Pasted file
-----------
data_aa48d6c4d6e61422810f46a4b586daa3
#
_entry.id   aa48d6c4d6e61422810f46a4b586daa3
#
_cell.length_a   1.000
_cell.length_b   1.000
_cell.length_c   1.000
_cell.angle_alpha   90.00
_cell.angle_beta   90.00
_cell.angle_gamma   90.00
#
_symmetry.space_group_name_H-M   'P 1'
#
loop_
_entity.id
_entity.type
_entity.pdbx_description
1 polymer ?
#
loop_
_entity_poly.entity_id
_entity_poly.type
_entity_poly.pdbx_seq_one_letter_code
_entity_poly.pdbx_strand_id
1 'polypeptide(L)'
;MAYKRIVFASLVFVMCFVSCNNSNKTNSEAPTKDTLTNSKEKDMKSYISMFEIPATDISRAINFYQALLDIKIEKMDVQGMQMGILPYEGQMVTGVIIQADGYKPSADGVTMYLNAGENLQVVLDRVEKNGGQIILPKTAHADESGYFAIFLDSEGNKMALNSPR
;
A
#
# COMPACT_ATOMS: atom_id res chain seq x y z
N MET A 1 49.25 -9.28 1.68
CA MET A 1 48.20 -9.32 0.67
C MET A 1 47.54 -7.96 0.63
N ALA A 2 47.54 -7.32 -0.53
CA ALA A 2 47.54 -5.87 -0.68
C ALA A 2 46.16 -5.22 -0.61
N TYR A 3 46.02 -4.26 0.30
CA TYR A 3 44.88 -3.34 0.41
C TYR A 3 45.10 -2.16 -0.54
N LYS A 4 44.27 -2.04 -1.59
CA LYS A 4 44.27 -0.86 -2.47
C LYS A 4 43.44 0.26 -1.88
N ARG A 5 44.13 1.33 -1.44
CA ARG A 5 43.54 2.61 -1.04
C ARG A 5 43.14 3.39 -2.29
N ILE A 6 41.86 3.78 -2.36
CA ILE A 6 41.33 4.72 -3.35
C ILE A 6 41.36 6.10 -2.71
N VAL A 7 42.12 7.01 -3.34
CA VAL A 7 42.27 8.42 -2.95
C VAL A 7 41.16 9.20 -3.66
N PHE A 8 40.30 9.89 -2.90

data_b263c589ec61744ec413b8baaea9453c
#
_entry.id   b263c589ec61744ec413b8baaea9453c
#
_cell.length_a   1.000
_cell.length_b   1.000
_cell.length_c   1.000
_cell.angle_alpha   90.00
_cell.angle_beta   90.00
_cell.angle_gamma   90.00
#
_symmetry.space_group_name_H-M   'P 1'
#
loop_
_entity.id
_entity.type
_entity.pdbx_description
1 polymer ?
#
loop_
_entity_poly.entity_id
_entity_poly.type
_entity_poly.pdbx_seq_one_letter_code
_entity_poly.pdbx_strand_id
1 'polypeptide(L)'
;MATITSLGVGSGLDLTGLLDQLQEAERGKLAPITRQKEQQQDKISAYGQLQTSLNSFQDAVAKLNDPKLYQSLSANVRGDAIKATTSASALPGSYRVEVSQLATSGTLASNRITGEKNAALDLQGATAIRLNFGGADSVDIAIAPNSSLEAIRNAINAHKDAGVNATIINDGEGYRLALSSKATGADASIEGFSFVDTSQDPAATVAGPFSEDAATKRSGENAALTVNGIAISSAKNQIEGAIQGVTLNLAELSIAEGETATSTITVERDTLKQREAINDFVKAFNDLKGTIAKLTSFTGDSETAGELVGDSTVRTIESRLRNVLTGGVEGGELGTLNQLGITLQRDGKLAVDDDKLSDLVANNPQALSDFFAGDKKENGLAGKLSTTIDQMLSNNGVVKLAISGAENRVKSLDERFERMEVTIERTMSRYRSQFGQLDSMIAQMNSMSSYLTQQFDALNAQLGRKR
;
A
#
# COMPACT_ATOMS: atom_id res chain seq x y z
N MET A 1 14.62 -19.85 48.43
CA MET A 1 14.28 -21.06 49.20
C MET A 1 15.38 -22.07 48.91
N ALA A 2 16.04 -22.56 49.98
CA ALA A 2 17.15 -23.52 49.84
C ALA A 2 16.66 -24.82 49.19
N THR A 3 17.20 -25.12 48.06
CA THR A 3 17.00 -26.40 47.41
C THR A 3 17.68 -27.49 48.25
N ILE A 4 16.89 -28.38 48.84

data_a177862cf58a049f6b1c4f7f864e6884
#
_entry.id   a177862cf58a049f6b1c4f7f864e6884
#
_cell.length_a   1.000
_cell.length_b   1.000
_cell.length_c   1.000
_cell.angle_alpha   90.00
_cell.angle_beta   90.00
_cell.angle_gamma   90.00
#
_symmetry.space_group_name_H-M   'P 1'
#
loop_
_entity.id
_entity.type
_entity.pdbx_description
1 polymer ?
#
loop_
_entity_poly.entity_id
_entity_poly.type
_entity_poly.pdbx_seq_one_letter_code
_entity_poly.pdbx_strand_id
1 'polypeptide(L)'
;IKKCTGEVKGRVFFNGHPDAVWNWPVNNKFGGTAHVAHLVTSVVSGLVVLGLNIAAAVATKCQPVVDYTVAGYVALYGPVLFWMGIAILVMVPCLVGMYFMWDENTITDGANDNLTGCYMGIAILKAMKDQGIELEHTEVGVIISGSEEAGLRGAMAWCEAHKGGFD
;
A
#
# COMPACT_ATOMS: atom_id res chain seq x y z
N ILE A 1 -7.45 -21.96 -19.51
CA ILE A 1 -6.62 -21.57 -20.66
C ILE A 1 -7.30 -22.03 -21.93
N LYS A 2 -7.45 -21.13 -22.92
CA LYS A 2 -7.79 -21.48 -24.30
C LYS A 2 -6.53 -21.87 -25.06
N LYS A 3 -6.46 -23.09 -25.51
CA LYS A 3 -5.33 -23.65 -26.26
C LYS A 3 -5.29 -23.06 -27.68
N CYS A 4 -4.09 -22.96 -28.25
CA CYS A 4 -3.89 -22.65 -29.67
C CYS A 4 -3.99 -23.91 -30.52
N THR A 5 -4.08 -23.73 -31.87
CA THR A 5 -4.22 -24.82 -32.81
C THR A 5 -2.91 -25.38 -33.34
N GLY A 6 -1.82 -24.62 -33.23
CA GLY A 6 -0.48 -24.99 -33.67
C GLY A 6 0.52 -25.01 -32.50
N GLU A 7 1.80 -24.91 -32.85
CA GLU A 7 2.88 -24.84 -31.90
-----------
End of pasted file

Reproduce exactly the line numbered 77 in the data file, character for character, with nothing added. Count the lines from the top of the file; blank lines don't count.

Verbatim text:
1 'polypeptide(L)'